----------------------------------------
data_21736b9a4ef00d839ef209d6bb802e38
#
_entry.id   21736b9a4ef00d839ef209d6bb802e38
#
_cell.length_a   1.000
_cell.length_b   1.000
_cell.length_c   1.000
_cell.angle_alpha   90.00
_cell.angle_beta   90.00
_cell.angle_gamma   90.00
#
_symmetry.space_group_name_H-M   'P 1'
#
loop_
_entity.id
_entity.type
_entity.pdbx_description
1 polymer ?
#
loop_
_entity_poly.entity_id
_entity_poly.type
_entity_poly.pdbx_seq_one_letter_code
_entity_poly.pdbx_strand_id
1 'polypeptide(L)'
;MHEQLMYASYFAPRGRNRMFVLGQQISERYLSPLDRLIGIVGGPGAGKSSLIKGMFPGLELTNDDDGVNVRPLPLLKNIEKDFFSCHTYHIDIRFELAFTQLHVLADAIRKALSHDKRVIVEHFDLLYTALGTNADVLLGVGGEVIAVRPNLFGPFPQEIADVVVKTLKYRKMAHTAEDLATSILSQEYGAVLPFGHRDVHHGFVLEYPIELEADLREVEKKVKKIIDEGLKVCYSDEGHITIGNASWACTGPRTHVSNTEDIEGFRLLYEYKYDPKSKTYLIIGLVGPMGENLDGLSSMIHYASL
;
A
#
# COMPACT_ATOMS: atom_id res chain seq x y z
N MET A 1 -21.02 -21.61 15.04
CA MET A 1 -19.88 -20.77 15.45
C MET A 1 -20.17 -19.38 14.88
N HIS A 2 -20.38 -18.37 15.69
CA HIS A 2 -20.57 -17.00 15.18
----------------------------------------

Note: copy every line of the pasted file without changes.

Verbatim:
data_21736b9a4ef00d839ef209d6bb802e38
#
_entry.id   21736b9a4ef00d839ef209d6bb802e38
#
_cell.length_a   1.000
_cell.length_b   1.000
_cell.length_c   1.000
_cell.angle_alpha   90.00
_cell.angle_beta   90.00
_cell.angle_gamma   90.00
#
_symmetry.space_group_name_H-M   'P 1'
#
loop_
_entity.id
_entity.type
_entity.pdbx_description
1 polymer ?
#
loop_
_entity_poly.entity_id
_entity_poly.type
_entity_poly.pdbx_seq_one_letter_code
_entity_poly.pdbx_strand_id
1 'polypeptide(L)'
;MHEQLMYASYFAPRGRNRMFVLGQQISERYLSPLDRLIGIVGGPGAGKSSLIKGMFPGLELTNDDDGVNVRPLPLLKNIEKDFFSCHTYHIDIRFELAFTQLHVLADAIRKALSHDKRVIVEHFDLLYTALGTNADVLLGVGGEVIAVRPNLFGPFPQEIADVVVKTLKYRKMAHTAEDLATSILSQEYGAVLPFGHRDVHHGFVLEYPIELEADLREVEKKVKKIIDEGLKVCYSDEGHITIGNASWACTGPRTHVSNTEDIEGFRLLYEYKYDPKSKTYLIIGLVGPMGENLDGLSSMIHYASL
;
A
#
# COMPACT_ATOMS: atom_id res chain seq x y z
N MET A 1 -21.02 -21.61 15.04
CA MET A 1 -19.88 -20.77 15.45
C MET A 1 -20.17 -19.38 14.88
N HIS A 2 -20.38 -18.37 15.69
CA HIS A 2 -20.57 -17.00 15.18